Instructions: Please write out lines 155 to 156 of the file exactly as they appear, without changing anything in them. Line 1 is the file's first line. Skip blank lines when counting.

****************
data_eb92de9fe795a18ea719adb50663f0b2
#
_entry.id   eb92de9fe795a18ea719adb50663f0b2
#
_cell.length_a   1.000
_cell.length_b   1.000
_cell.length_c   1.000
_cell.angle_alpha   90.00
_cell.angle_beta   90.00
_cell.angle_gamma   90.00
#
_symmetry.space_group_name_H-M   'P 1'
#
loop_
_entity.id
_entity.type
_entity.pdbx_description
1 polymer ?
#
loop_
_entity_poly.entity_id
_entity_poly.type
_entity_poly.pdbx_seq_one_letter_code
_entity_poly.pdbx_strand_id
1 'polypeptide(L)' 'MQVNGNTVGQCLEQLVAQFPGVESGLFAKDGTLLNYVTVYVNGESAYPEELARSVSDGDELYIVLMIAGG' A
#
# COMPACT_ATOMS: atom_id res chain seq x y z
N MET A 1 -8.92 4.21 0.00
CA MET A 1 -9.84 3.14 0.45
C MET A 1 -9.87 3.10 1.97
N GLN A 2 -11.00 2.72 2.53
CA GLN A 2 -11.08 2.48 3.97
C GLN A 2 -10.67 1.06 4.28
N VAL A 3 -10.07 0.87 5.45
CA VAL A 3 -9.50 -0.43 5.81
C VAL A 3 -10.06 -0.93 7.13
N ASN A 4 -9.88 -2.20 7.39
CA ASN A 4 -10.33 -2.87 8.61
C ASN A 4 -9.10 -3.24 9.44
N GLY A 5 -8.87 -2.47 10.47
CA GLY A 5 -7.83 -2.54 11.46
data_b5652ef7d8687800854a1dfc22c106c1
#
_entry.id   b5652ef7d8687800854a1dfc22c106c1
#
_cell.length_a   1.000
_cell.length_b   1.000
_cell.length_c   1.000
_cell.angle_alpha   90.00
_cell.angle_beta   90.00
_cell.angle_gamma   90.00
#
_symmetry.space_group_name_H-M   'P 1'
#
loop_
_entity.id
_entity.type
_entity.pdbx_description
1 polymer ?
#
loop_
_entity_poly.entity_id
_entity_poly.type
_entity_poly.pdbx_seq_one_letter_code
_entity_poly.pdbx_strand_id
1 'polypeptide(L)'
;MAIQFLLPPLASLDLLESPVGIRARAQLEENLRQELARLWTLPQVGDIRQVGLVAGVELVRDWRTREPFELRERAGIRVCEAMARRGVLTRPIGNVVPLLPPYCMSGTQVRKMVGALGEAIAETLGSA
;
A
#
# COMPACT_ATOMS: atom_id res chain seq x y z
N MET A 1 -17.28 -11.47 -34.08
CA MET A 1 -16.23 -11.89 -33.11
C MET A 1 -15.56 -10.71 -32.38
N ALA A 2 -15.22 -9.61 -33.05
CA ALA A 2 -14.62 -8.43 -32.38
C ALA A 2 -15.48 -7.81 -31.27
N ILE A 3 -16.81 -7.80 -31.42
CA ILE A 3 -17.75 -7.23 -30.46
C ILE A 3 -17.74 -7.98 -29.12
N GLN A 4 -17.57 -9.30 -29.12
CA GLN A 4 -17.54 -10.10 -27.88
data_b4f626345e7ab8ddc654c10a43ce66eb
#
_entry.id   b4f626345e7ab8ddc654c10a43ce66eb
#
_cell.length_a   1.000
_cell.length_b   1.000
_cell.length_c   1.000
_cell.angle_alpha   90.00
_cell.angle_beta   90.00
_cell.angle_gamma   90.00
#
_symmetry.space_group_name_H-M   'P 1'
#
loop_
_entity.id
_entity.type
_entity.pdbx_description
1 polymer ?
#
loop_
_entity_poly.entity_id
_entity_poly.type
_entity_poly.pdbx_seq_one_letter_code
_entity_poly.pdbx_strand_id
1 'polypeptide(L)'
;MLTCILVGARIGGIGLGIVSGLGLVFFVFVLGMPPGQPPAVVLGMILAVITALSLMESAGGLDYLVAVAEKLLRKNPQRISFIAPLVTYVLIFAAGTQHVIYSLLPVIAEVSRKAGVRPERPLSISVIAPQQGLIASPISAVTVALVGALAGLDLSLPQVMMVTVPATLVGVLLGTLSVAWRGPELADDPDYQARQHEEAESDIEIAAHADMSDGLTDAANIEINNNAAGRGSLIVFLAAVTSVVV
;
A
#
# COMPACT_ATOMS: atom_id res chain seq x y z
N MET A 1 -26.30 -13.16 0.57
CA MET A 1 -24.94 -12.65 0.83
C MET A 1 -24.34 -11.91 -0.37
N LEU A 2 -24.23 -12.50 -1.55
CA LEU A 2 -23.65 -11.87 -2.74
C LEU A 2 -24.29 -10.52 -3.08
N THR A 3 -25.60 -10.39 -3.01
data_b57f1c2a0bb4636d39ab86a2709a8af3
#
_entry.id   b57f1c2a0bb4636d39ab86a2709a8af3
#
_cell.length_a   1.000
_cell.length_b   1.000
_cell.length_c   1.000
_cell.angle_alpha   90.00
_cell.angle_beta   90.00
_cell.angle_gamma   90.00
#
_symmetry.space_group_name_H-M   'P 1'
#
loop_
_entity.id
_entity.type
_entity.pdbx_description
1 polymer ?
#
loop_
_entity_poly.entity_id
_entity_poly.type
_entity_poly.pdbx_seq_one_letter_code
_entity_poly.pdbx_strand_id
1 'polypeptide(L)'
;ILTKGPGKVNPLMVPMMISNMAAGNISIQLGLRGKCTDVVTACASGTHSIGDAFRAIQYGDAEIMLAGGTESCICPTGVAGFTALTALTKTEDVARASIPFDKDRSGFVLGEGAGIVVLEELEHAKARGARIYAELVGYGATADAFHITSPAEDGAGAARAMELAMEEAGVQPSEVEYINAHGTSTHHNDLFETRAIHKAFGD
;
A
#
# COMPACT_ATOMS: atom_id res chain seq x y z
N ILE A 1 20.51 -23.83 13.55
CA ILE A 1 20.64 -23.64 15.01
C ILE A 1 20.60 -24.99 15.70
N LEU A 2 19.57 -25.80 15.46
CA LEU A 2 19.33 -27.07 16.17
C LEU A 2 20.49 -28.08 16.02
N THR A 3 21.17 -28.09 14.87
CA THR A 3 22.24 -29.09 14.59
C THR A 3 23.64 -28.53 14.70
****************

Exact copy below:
C LEU A 2 20.49 -28.08 16.02
N THR A 3 21.17 -28.09 14.87